Lung - Emphysema
comment:Pulmonary emphysema ( Figure 1 and Figure 2 ) refers to enlargement of the alveolar airspaces distal to the terminal bronchioles with destruction of alveolar septa. Depending on the time frame, there may or may not be evidence of active destruction of the septa. The damage to the septa is irreversible. It can be focal or multifocal and may involve multiple lobes. Emphysema should be differentiated from the effects of overfilling the lungs with fixative at necropsy, which can be difficult; however, overfilling of the lungs can result in artifactually increased perivascular space.
Emphysema can result from a number of causes. Various proteases (e.g., porcine pancreatic elastase, papain, and human neutrophils elastase), endotoxin, cigarette smoke, and other agents have been used in rodents to model emphysema in humans. Inflammatory lesions may produce overinflation of the lungs by obstructing airways and allowing inhalation but hindering exhalation (the "ball and valve effect"); this must be differentiated from true emphysema. Sendai virus has been reported to cause emphysema in neonatal rats, presumably as a result of epithelial necrosis and inflammation, though infection by this agent is now rare due to modern animal husbandry practices.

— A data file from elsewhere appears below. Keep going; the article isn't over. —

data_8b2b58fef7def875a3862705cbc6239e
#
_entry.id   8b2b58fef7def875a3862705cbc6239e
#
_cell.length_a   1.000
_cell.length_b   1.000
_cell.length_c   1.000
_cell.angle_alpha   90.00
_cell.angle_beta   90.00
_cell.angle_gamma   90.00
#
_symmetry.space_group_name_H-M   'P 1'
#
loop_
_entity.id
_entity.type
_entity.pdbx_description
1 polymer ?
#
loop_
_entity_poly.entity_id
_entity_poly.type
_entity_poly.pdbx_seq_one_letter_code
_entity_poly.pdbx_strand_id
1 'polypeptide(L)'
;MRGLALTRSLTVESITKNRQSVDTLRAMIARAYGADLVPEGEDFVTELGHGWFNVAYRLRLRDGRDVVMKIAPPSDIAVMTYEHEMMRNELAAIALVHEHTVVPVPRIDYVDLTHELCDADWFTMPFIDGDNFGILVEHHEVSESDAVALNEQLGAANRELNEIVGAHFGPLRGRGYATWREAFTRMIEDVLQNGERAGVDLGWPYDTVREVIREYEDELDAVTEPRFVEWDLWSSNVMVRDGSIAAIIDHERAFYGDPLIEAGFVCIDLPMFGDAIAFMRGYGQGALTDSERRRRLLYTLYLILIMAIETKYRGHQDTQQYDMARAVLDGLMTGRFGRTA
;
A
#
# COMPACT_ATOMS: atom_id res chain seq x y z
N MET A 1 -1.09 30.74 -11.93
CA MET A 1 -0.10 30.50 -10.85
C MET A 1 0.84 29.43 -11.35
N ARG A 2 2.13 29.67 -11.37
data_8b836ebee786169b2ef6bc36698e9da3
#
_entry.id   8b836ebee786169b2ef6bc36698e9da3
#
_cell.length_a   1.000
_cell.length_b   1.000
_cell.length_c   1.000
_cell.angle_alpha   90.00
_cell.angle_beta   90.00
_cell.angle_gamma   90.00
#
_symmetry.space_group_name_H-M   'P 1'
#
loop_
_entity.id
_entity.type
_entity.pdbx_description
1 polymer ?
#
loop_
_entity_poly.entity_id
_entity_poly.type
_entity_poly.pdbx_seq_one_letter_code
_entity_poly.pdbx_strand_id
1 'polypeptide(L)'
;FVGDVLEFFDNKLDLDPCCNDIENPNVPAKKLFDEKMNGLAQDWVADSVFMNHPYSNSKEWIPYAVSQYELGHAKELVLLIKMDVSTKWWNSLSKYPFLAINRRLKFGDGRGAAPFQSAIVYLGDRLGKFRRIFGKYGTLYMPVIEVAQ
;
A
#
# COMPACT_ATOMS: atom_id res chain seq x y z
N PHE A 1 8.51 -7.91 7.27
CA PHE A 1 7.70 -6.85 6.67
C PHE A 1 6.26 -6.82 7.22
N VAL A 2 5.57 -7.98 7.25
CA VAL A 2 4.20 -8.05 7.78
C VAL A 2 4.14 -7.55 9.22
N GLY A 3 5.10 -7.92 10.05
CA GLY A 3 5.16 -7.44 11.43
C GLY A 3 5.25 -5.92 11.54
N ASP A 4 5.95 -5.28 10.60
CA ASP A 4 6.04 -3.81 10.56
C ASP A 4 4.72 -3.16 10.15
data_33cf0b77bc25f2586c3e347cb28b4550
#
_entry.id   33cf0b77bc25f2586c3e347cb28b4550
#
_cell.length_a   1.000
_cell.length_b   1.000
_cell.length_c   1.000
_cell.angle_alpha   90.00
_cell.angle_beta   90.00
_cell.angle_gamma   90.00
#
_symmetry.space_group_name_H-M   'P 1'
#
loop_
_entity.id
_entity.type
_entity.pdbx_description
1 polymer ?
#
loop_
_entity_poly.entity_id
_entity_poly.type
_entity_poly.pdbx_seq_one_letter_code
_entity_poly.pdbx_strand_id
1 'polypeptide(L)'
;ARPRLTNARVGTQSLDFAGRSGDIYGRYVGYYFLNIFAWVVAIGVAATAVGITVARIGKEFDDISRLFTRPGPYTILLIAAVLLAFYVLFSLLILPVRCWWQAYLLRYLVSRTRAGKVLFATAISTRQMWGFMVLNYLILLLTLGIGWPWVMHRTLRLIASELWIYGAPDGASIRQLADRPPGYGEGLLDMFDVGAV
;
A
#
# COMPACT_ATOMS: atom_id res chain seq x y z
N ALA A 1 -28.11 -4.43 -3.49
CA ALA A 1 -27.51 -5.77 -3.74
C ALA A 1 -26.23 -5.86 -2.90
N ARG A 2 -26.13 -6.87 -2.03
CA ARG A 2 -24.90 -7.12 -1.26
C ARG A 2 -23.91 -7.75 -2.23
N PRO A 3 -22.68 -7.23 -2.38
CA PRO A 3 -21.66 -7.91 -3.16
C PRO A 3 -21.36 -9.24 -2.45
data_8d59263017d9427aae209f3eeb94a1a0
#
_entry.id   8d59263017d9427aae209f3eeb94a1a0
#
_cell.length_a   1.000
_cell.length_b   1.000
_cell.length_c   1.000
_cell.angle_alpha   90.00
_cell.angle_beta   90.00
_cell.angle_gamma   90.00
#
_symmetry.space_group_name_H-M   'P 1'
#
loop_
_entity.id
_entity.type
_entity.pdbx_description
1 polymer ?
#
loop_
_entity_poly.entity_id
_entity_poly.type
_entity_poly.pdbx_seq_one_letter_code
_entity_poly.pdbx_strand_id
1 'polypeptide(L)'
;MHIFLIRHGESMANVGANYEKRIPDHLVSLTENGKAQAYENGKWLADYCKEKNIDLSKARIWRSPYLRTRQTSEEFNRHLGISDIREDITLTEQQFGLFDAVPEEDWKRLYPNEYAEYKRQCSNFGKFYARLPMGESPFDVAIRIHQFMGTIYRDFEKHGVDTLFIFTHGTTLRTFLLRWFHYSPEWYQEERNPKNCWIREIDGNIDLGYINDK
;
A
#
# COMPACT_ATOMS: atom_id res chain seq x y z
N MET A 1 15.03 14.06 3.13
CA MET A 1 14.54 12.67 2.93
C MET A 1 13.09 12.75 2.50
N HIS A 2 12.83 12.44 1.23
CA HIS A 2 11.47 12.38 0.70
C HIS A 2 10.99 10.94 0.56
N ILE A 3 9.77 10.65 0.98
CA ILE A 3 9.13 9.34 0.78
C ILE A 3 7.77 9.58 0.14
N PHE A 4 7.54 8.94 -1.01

recommendation:Lung - Emphysema should be diagnosed and assigned a severity grade. Associated lesions, such as inflammation, should be diagnosed separately. If the lesion is considered to be an artifact, emphysema should not be diagnosed, but a tissue note may be entered to that effect.
related links:Lung - Bronchiectasis
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Web page last updated on: December 07, 2015